Donna counsels other caregivers to do their best to avoid caregiver fatigue by setting limits and asking others for help. Seek out fellow family members or friends to help you as often as needed. For caregivers who may not have that option, Donna recommends investigating other options, such as caregiver respite programs. Support groups are also a beneficial option to remind caregivers that they are not alone in their journey. "Research shows that social support is one of the best buffers to stress," notes Donna.

Stress can manifest itself in physical ways, such as through illness or disease, so taking care of your physical needs is paramount, says Donna. Be sure to eat, exercise and get enough sleep. "If you don't take care of you, you can't bring your best self to anyone. Taking care of yourself isn't a selfish thing."

The act of caregiving can also help people learn their personal and emotional needs. Donna suggests getting in touch with your thoughts, whether positive or negative, to determine what triggers each reaction. It's not the circumstance that makes a person feel good or bad. It's a person's reaction to that circumstance.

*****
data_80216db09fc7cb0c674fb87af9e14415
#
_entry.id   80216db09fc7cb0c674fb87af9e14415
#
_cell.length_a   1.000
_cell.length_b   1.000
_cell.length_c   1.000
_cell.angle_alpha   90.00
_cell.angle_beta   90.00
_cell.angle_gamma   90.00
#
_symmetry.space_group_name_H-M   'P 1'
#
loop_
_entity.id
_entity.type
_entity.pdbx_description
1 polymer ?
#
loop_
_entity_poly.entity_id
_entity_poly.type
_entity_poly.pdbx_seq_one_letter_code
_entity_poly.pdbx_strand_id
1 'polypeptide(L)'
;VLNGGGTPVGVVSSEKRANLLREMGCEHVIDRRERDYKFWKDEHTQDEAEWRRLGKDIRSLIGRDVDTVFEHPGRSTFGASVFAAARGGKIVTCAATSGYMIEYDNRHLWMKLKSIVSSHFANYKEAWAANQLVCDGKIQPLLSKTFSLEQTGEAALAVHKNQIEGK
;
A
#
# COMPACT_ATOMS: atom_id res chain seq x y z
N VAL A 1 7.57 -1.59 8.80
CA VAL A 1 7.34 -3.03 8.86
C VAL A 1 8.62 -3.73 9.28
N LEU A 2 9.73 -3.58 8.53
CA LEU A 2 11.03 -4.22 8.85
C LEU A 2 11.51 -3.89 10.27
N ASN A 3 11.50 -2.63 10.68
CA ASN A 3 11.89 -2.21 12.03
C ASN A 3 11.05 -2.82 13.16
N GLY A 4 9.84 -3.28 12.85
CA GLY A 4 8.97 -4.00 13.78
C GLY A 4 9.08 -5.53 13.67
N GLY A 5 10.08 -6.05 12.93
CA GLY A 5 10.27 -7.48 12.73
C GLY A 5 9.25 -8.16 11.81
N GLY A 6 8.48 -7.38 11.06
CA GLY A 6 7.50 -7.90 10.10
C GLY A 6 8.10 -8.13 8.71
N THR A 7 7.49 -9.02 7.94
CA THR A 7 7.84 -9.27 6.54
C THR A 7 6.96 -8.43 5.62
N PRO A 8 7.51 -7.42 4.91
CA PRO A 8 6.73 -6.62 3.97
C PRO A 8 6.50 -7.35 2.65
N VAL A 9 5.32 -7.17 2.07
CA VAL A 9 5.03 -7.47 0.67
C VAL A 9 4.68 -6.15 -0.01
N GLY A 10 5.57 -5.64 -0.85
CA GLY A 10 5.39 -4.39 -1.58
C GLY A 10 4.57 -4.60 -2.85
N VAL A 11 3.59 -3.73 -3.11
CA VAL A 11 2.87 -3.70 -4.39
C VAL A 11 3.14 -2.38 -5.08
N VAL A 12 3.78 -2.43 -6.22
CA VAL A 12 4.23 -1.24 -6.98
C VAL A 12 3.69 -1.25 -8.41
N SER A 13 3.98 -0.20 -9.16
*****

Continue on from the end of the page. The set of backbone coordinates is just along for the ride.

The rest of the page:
"It's easy to focus on what's going wrong," says Donna. "It takes discipline to think positive thoughts.

We can decide how we're going to look at this segment of our lives as caregivers. It begins always with a choice. Am I going to be a victim or a survivor? That's a tough choice, I'm not making light of it. It's a sacrifice to be a caregiver."

Throughout Donna's caregiving experience, she and her husband worked daily to focus on the positive. Despite all the surgeries and doctors appointments, they concentrated on all that was good in their life: they lived in a community they loved and had close friends who stopped by regularly to visit; they raised successful children who, with their own children, came to see them as often as possible.

What the couple didn't expect was how their caregiving experience would impact their relationship.

"We had a happy marriage before Charley's illness," admits Donna. "But we were busy professionals. Because of his illness we gained a closeness that didn't compare to what we had before. The emotional intimacy over that time deepened. It was an amazing thing to happen."